12 May 2014

Car Stuff: Fantasy Garage #6

I'm going to be spotlighting cars from the 1960s for a while longer, mainly because there were so many good ones. They may not meet any criteria for being "great cars," but they were stylish and appealing, and for the most part were still being put together pretty well (a quality which would become less common in the '70s).

One of the big trends of the '60s was the rise of the "personal luxury" car, a two-door that was either based on an existing full-size model or, more desirably, had its own distinctive bodywork. Ford pioneered this category when they enlarged the Thunderbird from a two-seater to a four-seater for 1958. It took General Motors and Chrysler a surprisingly long time to react and come to market with their own variations on this theme.

One of GM's early efforts was the 1961 Oldsmobile Starfire, like the Thunderbird a large, luxurious convertible (a coupe was added a year later) with bucket seats and a console, followed in the middle of the 1962 model year by the Buick Wildcat and in '63 by Pontiac's Grand Prix.
But GM had another surprise for '63: the Buick Riviera. It mimicked the T-bird more closely by using a slightly shortened version of the full-size platform and wearing unique body panels that set it apart from Buick's other full-size cars.
The original Riviera is a beautiful car, but for me the second generation, which arrived three years later, is even more attractive. Its lines and proportions were sportier, in keeping with the general styling trend toward more sharply angled rear windows and rooflines, yet still very clean.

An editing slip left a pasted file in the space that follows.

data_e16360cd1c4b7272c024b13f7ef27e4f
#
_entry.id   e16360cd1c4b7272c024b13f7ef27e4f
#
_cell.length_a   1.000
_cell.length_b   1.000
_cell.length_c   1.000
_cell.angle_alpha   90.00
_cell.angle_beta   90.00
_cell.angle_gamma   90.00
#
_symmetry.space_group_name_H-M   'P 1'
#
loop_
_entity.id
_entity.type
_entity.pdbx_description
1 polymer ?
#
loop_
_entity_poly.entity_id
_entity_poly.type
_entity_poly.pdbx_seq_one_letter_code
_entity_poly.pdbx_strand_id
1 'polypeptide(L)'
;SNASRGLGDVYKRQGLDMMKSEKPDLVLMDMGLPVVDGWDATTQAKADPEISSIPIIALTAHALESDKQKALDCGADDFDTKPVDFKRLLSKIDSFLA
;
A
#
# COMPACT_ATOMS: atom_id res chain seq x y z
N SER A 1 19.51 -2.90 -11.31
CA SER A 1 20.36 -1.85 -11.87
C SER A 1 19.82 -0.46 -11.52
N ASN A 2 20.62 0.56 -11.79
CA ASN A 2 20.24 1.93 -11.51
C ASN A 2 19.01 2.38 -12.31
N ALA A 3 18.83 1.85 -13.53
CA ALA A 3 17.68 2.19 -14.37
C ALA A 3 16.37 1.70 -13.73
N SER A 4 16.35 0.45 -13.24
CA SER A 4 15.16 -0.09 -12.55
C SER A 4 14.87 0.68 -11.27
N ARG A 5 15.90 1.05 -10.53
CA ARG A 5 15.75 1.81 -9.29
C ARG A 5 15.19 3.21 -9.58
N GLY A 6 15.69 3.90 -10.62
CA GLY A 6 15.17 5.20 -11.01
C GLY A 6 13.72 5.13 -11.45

It was one of the first American cars to eliminate front vent windows. It had a really cool hidden-headlight treatment. I feel like this is the car Don Draper should have instead of his comparatively bland 1965 Cadillac Coupe de Ville.
I'm confining my fantasy-garage choice to either a 1966 or '67 Riviera, preferably in GS trim, and definitely with bucket seats. There are only very minor differences between the '66 and '67 Riviera models, but while the '68 retained the same basic body, Buick started fiddling with elements of the design, keeping the hidden headlights but making the front end appear chunkier and less elegant, and the extremely cool drum-style speedometer also was eliminated after only two years.
By 1970 the hidden headlights were gone, the rear of the car had been elongated, and it was given fender skirts that combined with the enlarged rear portion to make the formerly sleek lines look dowdy. (1971 would see the introduction of the polarizing "boat-tail" design, but I think we'll save that for another time.)

(Images from Old Car Brochures. If you'd like to read a more in-depth treatment of this car, head to Curbside Classic.)

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